T. cruzi epimastigote mitochondrial function after H2O2 treatment.

(A) Representative experiment for the evaluation of the mitochondrial function using a Seahorse analyzer in wt (CL-Brener) epimastigotes after 4 h of H2O2 treatment (open circles) or not (filled circles, control). (B) The RCR from control and treated epimastigotes (CL-Brener and Fe-SODA overexpressers) were calculated as described in the Materials and methods section (QO2 FCCP/QO2 Oligomycin). Results are the mean of three independent experiments. *, denotes statistical difference with P < 0.05.

Induction of PCD in T. cruzi epimastigotes by fresh human serum leads to the generation of mitochondrial O2·− production [16]. To evaluate if mitochondrial dysfunction in H2O2-treated epimastigotes is accompanied by O2·− generation, we evaluated the specific oxidation product of dihydroethidium (DHE), 2-OH-ethidium+ (2-OH-E+), by analytical HPLC-detection techniques as recently described (Figure 8A) [28]. A representative chromatogram is shown for wt CL-Brener parasites before and after H2O2 exposure. As was previously shown for fresh human serum [16], an increase in 2-OH-E+ detection was observed 4 h after H2O2 treatment, indicating the enhanced generation of mitochondrial O2·− (Figure 8A,B). Importantly, in parasites overexpressing Fe-SODA, there was no significant increase in 2-OH-E+ levels after H2O2 treatment, with basal levels lower than that observed for wt CL-Brener, indicating the ability of this parasite to detoxify O2·− before PCD induction (Figure 8B). Finally, the activity of the O2·−-sensitive enzyme aconitase was measured, as a parasite target for O2·− (Figure 8C). After 3 h of H2O2 treatment, a significant inactivation of total aconitase activity (∼20 ± 2%) was observed for wt parasites, while the activity was not affected in the Fe-SODA overexpressers (Figure 8C). Mitochondrial aconitase activity represents 60% of total parasite aconitase activity and, thus, inactivation of the mitochondrial aconitase under these experimental conditions must be larger than 20%, possibly >40% [16]. The above results support the concept that mitochondrial O2·− generation may be a common feature in the redox signaling of T. cruzi PCD [17].

Superoxide radical generation by T. cruzi H2O2-treated epimastigotes.

Figure 8.
Superoxide radical generation by T. cruzi H2O2-treated epimastigotes.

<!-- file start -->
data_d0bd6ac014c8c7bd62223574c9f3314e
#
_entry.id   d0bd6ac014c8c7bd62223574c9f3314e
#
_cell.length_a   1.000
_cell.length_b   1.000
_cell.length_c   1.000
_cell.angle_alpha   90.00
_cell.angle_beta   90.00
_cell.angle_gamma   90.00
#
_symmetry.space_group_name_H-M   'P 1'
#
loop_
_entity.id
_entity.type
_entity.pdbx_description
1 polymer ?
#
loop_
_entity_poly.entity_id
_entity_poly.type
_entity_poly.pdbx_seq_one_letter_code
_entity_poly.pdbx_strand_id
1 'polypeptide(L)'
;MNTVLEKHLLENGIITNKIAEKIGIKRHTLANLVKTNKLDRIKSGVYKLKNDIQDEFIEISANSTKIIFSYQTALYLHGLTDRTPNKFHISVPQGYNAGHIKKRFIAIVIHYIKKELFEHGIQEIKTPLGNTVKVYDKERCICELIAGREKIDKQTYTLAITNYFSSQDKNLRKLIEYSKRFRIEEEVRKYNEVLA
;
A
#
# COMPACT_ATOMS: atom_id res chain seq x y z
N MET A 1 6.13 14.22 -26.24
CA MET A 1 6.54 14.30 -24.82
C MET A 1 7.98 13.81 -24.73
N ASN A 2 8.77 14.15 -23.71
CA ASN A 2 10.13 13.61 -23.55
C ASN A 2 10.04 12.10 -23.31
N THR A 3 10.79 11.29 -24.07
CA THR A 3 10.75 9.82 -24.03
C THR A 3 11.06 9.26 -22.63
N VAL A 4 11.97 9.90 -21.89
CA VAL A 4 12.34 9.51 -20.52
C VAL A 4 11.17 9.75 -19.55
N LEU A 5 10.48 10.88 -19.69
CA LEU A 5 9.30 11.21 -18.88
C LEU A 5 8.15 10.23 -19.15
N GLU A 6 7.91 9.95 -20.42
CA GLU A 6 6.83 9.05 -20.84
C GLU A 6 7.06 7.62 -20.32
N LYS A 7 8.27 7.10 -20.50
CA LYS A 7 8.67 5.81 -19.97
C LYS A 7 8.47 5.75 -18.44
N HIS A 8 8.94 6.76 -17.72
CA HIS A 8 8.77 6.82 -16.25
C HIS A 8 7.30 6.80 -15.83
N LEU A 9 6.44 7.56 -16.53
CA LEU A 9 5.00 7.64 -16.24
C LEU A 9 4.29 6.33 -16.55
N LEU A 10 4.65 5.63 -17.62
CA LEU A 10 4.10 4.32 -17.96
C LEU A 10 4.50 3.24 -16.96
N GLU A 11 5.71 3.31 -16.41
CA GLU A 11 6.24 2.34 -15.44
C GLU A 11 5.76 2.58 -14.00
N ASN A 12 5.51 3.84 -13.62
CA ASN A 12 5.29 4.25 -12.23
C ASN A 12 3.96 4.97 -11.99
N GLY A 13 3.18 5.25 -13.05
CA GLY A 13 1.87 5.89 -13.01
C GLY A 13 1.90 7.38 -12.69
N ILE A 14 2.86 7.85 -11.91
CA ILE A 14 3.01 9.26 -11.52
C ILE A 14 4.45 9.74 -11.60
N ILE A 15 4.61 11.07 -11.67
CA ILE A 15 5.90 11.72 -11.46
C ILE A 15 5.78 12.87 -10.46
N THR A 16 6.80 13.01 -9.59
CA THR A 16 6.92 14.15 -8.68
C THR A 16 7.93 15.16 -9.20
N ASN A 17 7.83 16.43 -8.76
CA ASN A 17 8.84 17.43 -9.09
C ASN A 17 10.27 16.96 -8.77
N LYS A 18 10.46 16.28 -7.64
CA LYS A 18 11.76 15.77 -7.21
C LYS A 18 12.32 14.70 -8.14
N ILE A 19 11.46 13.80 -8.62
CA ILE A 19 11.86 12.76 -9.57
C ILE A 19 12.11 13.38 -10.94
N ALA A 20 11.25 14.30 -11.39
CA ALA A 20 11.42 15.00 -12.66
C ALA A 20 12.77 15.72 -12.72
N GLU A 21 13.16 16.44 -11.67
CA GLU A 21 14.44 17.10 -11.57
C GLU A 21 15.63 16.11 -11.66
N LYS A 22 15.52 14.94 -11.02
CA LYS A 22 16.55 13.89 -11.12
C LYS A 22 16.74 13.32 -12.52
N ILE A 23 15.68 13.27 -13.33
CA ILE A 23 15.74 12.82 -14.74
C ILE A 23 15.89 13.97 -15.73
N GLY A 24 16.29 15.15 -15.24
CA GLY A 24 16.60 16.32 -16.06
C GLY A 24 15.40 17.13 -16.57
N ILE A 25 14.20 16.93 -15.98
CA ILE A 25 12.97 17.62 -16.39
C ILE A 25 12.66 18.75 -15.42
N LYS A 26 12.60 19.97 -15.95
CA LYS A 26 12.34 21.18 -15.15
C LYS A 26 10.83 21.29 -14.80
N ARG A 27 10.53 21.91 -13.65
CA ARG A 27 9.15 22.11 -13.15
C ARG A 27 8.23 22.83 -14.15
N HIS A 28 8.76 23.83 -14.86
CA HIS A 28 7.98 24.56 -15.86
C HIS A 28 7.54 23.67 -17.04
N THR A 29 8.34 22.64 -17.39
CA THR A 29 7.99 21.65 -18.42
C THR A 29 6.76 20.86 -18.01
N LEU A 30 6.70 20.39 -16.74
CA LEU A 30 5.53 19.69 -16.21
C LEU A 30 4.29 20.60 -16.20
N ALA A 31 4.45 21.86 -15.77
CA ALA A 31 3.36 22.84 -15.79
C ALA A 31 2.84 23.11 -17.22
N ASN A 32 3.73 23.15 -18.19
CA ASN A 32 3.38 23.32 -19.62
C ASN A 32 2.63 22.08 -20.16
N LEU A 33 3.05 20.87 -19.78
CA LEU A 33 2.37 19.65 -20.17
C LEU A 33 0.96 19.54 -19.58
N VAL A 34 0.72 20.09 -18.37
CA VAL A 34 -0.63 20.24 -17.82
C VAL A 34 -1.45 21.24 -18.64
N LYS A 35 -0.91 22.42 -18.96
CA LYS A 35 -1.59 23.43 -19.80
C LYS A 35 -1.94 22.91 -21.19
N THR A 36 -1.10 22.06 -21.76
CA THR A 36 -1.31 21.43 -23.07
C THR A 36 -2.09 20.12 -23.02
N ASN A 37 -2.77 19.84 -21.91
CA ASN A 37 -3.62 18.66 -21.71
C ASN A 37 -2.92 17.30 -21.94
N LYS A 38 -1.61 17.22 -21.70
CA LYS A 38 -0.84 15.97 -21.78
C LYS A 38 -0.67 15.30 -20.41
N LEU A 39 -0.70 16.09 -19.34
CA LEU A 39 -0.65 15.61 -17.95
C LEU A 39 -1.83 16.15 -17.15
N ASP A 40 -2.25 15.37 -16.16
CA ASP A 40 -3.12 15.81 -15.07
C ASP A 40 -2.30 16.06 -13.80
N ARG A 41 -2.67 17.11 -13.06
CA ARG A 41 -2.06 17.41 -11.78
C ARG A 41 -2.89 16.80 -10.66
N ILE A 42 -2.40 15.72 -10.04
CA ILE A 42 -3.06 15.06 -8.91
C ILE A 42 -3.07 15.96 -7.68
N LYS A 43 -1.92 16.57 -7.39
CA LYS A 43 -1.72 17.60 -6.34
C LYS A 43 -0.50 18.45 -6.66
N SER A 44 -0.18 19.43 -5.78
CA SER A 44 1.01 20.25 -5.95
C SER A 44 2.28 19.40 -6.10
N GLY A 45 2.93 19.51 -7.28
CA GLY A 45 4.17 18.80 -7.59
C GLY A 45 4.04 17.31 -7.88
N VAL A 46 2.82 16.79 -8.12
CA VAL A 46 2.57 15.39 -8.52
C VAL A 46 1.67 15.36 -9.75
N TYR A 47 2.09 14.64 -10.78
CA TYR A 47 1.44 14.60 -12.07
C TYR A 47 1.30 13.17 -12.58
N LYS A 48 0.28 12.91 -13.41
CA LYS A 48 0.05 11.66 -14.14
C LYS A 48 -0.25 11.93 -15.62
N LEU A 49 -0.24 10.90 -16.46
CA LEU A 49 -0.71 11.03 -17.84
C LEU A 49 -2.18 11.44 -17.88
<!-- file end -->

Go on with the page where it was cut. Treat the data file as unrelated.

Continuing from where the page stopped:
(A) Epimastigotes [CL-Brener, 3 × 108 parasites/ml in PBS (pH 7.4)] were preloaded with DHE (50 µM, 30 min at 28°C) before H2O2 treatment. After 3 h of oxidant exposure, organic extraction of the DHE products from parasite extracts was performed and analyzed by HPLC with fluorimetric detection. Representative chromatograms from control (solid line), H2O2-treated (dashed line) or standards (inset) are shown. (B) Detection of 2-OH-Et+ in epimastigotes wt (CL-Brener) and Fe-SODA overexpressers before and after H2O2 treatment (3 h). Results are the mean of five independent experiments. **, *** denote statistical difference with P < 0.05 and P < 0.01, respectively. (C) Aconitase activity in wt and Fe-SODA overexpressers (before and after H2O2 treatment (3 h)) was determined spectrophotometrically following the decrease in absorbance at 240 nm in the presence of cis-aconitate (0.5 mM). Activity was measured in Tris–HCl (50 mM, pH 7.4) at 37°C and the results are the mean of five independent determinations. * denotes statistical difference with P < 0.01.

Figure 8.
Superoxide radical generation by T. cruzi H2O2-treated epimastigotes.

(A) Epimastigotes [CL-Brener, 3 × 108 parasites/ml in PBS (pH 7.4)] were preloaded with DHE (50 µM, 30 min at 28°C) before H2O2 treatment. After 3 h of oxidant exposure, organic extraction of the DHE products from parasite extracts was performed and analyzed by HPLC with fluorimetric detection. Representative chromatograms from control (solid line), H2O2-treated (dashed line) or standards (inset) are shown. (B) Detection of 2-OH-Et+ in epimastigotes wt (CL-Brener) and Fe-SODA overexpressers before and after H2O2 treatment (3 h). Results are the mean of five independent experiments. **, *** denote statistical difference with P < 0.05 and P < 0.01, respectively. (C) Aconitase activity in wt and Fe-SODA overexpressers (before and after H2O2 treatment (3 h)) was determined spectrophotometrically following the decrease in absorbance at 240 nm in the presence of cis-aconitate (0.5 mM). Activity was measured in Tris–HCl (50 mM, pH 7.4) at 37°C and the results are the mean of five independent determinations. * denotes statistical difference with P < 0.01.